Further, steel mills and other material-production facilities add mill oil to the sheet surface as a rust-preventive measure; this oil does not add lubricity.  Stamping plants use press-applied lube in the hopes of reducing friction and improving material flow. Although having only one lubricant in the plant may be convenient, stamping plants forming multiple metal alloys should optimize their lubricant choices based on the types of materials processed and the parts they form. Lubricity is a function of surface chemistry, which differs among plain-carbon steels, stainless steels and aluminum alloys. Furthermore, engineered lubricants accentuate performance in extreme-temperature or extreme-pressure environments —a must when stamping the advanced metal alloys available today.

Considering new metal alloys means evolving cutting clearance beyond the rule-of-thumb recommendation of 10 percent of sheet thickness. Newer grades are more sensitive to cut-edge quality, resulting from their microstructure, an issue taking on increased importance.

Opportunities and Caveats

Expanding the types of sheet metals formed in a stamping plant allows the plant to consider entry into new markets. This diversification is a form of risk management, as many OEMs work in cyclical industries. Concurrent downturns in automotive, aerospace and agriculture, among other industries, happen infrequently, allowing for a steadier stream of business opportunities.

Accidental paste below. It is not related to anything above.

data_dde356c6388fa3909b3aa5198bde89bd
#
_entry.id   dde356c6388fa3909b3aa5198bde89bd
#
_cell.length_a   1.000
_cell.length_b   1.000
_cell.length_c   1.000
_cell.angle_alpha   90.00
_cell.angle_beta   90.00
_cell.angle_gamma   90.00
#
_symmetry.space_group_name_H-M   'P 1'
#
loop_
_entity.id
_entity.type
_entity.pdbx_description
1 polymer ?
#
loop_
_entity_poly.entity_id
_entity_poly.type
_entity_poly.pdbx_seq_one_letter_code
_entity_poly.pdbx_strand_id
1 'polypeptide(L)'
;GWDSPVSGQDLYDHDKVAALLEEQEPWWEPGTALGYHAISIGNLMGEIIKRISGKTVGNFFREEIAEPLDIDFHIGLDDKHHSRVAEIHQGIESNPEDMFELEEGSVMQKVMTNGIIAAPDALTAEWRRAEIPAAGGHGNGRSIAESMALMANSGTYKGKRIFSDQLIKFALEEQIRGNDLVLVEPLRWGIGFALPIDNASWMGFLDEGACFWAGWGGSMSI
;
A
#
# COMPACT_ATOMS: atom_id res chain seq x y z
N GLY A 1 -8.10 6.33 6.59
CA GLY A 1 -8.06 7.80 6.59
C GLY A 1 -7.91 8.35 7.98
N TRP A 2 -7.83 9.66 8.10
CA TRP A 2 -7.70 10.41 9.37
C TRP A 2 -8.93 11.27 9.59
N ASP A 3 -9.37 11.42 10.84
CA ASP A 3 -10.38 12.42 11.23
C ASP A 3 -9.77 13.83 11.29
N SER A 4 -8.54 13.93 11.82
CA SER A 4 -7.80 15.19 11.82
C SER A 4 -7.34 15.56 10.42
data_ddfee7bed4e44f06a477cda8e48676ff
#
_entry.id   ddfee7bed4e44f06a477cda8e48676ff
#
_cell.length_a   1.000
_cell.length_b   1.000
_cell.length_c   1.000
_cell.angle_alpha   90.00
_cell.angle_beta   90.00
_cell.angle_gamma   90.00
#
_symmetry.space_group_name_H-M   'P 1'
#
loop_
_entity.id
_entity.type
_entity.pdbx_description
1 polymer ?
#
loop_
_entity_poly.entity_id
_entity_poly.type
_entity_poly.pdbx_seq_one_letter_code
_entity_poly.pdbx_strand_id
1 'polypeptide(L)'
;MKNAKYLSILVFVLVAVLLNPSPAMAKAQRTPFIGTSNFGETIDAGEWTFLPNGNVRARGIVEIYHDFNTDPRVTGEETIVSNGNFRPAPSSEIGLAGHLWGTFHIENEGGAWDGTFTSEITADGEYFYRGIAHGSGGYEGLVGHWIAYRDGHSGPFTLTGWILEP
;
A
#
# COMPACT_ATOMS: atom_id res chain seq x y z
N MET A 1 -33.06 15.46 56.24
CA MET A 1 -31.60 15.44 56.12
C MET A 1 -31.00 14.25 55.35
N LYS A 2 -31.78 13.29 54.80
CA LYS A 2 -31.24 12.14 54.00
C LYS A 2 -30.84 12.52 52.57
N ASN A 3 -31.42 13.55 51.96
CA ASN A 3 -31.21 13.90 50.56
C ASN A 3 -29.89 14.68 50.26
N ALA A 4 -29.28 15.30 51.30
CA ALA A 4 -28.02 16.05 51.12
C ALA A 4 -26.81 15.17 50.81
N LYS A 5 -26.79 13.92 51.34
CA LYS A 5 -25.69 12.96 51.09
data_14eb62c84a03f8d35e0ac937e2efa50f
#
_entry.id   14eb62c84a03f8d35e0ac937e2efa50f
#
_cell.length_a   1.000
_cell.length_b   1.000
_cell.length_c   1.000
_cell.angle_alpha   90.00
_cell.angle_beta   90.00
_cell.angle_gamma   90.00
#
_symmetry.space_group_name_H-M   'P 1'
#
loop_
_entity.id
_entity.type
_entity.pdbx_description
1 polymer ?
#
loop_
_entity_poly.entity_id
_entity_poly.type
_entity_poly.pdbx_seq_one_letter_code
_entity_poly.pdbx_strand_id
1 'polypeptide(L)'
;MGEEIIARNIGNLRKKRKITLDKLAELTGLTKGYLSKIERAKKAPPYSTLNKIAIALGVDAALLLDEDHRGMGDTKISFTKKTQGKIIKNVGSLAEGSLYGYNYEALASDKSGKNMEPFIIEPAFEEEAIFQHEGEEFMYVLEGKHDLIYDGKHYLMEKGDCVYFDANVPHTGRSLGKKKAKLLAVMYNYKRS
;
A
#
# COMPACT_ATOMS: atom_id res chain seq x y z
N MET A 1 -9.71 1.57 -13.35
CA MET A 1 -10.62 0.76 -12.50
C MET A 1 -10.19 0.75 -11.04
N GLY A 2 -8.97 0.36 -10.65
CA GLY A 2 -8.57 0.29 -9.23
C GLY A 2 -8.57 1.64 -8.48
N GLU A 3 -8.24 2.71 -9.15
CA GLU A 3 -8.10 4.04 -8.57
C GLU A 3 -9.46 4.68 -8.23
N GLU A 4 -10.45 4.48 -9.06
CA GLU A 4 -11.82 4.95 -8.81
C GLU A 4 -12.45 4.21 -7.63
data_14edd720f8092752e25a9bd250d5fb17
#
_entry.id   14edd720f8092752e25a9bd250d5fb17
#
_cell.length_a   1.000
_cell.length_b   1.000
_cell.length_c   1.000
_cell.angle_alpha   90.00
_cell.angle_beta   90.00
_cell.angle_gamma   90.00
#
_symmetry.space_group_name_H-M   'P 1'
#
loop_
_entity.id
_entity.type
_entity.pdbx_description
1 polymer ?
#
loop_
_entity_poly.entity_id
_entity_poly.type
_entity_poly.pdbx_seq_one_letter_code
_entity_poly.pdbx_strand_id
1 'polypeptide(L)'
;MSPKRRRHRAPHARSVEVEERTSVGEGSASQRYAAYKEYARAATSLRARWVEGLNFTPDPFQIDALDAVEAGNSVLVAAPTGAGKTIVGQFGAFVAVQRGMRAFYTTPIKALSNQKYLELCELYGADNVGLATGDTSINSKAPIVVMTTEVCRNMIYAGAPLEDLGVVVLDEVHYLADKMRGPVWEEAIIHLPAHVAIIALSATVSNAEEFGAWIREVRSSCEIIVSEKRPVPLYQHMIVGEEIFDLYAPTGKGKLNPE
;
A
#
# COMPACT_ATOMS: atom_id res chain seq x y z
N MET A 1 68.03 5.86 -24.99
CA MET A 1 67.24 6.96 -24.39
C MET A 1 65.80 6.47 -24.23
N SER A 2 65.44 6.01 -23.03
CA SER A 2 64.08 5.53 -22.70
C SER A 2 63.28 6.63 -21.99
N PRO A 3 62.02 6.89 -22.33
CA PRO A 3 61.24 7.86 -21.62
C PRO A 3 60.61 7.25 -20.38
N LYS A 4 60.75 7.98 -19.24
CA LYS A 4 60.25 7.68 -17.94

Of course, there are no free lunches.  These new metal alloys, already higher priced than plain-carbon steels, have experienced a recent runup in pricing.  That makes scrap quite costly, raising the cost of poor quality. Beyond simply the financial cost, consider the lack of availability of replacement sheet metal, with lead times for some products stretching to three months and beyond.

As a company transitions to advanced grades, metal forming simulation becomes an indispensable tool to optimize the forming process and minimize the production of bad parts. Blank shape and nesting optimization help to reduce engineered scrap from these more-costly sheet metal grades. And, stampers do not need to have the talent and software licenses inhouse, since many independent companies offer simulation as a service.

Don’t Forget the Training

Your workforce knows how to work with the materials and processes currently in use. You can leapfrog their troubleshooting skills by familiarizing them with the characteristics and nuances associated with newer metal alloys. Online resources such AHSSinsights.org offers a plethora of best practices, free of charge.  

In addition, seminars and workshops offered by the Precision Metalforming Association and MetalForming magazine provide great opportunities to learn and brainstorm with others facing the same issues. 

For example, I will be speaking about advanced materials at the upcoming Hot Stamping Experience and Tech Tour (November 2-3, 2021, in Ann Arbor, MI), and the Metal Stamping and Lubrication Technology Conference (January 18-19, 2022, in Cincinatti, OH). Hope to see you there. MF

Industry-Related Terms: Alloys, Blank, Form, Forming, Nesting, Scrap, Surface, Thickness, Transfer
View Glossary of Metalforming Terms


See also: Engineering Quality Solutions, Inc., 4M Partners, LLC

Technologies: Materials